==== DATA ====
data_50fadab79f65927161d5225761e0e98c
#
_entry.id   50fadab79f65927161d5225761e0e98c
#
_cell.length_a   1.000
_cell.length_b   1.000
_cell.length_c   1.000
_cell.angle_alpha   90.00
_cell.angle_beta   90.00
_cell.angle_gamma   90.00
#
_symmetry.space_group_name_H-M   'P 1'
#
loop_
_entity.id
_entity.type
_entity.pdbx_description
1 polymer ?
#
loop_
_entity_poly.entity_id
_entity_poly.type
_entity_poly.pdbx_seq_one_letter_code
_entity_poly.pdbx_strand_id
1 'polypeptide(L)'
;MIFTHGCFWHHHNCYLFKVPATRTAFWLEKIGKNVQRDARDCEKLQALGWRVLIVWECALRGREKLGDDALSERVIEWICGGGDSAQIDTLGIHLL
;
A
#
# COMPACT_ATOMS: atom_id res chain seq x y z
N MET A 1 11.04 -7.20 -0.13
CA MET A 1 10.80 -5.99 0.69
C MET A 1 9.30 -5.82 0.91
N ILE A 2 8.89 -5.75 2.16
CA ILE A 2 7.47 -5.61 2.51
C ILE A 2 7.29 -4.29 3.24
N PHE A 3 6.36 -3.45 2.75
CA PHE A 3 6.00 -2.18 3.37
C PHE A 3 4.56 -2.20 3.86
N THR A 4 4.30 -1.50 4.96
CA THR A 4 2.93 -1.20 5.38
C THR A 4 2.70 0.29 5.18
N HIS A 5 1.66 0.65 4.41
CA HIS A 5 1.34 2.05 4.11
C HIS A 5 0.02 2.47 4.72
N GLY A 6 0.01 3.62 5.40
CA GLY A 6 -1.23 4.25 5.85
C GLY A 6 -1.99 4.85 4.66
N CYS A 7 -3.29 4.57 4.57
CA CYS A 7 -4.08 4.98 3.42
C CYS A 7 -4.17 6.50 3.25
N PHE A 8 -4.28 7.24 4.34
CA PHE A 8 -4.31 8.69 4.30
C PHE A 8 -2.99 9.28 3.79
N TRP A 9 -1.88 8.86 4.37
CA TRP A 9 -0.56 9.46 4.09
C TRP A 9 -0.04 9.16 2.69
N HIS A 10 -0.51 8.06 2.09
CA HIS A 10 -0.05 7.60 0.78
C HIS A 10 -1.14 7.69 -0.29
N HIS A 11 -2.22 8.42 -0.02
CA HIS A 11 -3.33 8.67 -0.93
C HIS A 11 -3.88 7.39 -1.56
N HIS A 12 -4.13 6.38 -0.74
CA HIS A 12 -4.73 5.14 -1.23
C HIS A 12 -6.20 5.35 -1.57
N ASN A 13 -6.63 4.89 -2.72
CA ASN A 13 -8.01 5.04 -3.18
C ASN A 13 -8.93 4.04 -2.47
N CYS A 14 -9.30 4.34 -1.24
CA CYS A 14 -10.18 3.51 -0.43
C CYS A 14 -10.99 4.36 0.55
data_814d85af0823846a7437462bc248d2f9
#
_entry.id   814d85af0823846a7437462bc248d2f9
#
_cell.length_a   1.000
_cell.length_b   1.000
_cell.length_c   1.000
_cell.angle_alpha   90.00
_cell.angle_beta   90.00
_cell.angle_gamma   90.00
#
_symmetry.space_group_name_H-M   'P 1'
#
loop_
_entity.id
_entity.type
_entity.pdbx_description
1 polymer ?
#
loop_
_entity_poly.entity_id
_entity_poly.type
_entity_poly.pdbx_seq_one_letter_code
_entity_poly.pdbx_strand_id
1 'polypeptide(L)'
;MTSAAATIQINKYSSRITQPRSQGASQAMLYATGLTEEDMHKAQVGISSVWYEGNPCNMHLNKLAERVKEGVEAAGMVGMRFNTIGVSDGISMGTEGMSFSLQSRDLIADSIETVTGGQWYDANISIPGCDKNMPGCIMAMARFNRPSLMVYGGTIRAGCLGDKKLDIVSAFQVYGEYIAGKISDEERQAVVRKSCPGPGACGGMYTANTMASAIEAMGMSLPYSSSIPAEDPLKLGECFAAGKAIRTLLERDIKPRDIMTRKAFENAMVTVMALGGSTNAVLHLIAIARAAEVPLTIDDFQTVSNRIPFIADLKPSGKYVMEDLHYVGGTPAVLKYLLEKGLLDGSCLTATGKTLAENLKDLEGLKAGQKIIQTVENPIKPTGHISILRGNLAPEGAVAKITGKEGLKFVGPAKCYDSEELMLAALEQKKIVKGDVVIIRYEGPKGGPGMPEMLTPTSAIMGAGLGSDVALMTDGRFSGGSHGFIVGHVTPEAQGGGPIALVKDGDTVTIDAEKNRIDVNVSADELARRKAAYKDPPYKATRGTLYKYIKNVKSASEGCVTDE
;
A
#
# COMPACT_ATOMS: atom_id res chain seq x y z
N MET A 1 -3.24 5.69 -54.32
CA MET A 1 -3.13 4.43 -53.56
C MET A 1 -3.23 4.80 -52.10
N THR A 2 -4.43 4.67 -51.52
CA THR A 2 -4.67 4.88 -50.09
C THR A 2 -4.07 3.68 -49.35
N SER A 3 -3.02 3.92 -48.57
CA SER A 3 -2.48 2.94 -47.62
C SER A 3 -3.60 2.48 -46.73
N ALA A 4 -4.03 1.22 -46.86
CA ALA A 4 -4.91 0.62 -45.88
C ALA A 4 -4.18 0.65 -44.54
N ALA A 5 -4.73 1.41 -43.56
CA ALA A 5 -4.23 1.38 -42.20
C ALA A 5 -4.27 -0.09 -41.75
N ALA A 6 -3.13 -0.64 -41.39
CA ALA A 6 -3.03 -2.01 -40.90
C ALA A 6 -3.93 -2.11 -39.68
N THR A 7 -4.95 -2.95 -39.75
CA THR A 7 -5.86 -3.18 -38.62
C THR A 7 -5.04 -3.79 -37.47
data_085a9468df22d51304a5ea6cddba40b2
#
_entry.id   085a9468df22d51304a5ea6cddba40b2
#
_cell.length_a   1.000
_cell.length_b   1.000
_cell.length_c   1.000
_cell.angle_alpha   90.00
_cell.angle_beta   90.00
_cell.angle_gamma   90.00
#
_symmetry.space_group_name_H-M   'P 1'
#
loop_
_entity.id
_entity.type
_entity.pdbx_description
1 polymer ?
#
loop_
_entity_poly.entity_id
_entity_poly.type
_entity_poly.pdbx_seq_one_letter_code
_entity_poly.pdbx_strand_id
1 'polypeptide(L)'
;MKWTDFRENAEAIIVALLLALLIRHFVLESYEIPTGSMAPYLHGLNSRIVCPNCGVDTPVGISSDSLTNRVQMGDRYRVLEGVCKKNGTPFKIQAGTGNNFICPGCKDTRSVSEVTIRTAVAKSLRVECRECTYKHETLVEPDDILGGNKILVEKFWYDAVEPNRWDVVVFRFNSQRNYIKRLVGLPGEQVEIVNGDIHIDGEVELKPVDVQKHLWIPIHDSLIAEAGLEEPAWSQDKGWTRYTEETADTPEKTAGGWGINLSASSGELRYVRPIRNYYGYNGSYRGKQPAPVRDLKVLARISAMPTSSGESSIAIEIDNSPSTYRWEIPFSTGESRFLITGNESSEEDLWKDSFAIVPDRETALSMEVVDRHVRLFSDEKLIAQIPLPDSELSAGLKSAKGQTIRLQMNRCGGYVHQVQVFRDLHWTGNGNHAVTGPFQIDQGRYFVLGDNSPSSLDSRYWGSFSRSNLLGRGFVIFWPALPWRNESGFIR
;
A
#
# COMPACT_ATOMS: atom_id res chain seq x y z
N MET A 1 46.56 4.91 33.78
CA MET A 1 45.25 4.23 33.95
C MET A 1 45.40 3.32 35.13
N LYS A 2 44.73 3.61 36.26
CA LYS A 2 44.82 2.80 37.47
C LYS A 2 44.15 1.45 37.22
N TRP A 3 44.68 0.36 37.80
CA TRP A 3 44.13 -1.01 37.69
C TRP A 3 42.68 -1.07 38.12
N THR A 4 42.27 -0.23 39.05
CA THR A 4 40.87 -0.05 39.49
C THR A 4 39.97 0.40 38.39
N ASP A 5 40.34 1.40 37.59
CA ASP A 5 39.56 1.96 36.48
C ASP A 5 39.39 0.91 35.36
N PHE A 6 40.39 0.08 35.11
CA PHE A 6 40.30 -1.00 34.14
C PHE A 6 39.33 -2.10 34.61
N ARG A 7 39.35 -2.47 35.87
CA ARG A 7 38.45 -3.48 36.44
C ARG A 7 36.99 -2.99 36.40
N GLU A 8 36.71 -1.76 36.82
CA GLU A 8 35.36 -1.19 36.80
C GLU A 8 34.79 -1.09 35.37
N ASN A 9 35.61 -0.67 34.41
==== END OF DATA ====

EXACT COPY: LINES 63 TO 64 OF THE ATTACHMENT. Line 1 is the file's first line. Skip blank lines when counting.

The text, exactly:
C HIS A 11 -3.88 7.39 -1.56
N HIS A 12 -4.13 6.38 -0.74